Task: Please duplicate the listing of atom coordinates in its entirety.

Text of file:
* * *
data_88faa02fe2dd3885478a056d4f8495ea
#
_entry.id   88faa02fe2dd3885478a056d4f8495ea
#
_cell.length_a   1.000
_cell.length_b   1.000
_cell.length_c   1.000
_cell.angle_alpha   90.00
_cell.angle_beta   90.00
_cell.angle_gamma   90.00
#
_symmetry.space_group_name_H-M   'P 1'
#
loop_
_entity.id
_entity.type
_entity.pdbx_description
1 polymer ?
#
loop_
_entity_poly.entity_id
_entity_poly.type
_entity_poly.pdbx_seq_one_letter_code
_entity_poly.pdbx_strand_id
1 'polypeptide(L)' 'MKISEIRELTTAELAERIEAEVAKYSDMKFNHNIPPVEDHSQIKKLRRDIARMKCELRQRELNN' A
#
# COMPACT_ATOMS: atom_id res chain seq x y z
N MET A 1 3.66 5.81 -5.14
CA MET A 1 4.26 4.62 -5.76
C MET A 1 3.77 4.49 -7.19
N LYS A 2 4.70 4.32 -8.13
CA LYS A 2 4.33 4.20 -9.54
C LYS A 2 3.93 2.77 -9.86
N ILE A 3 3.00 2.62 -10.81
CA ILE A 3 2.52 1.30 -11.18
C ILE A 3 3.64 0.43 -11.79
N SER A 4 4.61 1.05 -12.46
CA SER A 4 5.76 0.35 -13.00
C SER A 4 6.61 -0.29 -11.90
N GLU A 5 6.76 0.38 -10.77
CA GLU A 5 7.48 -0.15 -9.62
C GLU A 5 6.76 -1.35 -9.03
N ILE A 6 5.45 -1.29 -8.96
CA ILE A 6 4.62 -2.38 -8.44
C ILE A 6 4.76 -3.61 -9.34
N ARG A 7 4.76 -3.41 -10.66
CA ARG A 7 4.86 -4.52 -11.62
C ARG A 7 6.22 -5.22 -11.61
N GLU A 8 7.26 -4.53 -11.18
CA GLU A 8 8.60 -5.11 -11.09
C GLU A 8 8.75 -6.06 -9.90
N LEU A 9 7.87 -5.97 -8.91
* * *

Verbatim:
data_88faa02fe2dd3885478a056d4f8495ea
#
_entry.id   88faa02fe2dd3885478a056d4f8495ea
#
_cell.length_a   1.000
_cell.length_b   1.000
_cell.length_c   1.000
_cell.angle_alpha   90.00
_cell.angle_beta   90.00
_cell.angle_gamma   90.00
#
_symmetry.space_group_name_H-M   'P 1'
#
loop_
_entity.id
_entity.type
_entity.pdbx_description
1 polymer ?
#
loop_
_entity_poly.entity_id
_entity_poly.type
_entity_poly.pdbx_seq_one_letter_code
_entity_poly.pdbx_strand_id
1 'polypeptide(L)' 'MKISEIRELTTAELAERIEAEVAKYSDMKFNHNIPPVEDHSQIKKLRRDIARMKCELRQRELNN' A
#
# COMPACT_ATOMS: atom_id res chain seq x y z
N MET A 1 3.66 5.81 -5.14
CA MET A 1 4.26 4.62 -5.76
C MET A 1 3.77 4.49 -7.19
N LYS A 2 4.70 4.32 -8.13
CA LYS A 2 4.33 4.20 -9.54
C LYS A 2 3.93 2.77 -9.86
N ILE A 3 3.00 2.62 -10.81
CA ILE A 3 2.52 1.30 -11.18
C ILE A 3 3.64 0.43 -11.79
N SER A 4 4.61 1.05 -12.46
CA SER A 4 5.76 0.35 -13.00
C SER A 4 6.61 -0.29 -11.90
N GLU A 5 6.76 0.38 -10.77
CA GLU A 5 7.48 -0.15 -9.62
C GLU A 5 6.76 -1.35 -9.03
N ILE A 6 5.45 -1.29 -8.96
CA ILE A 6 4.62 -2.38 -8.44
C ILE A 6 4.76 -3.61 -9.34
N ARG A 7 4.76 -3.41 -10.66
CA ARG A 7 4.86 -4.52 -11.62
C ARG A 7 6.22 -5.22 -11.61
N GLU A 8 7.26 -4.53 -11.18
CA GLU A 8 8.60 -5.11 -11.09
C GLU A 8 8.75 -6.06 -9.90
N LEU A 9 7.87 -5.97 -8.91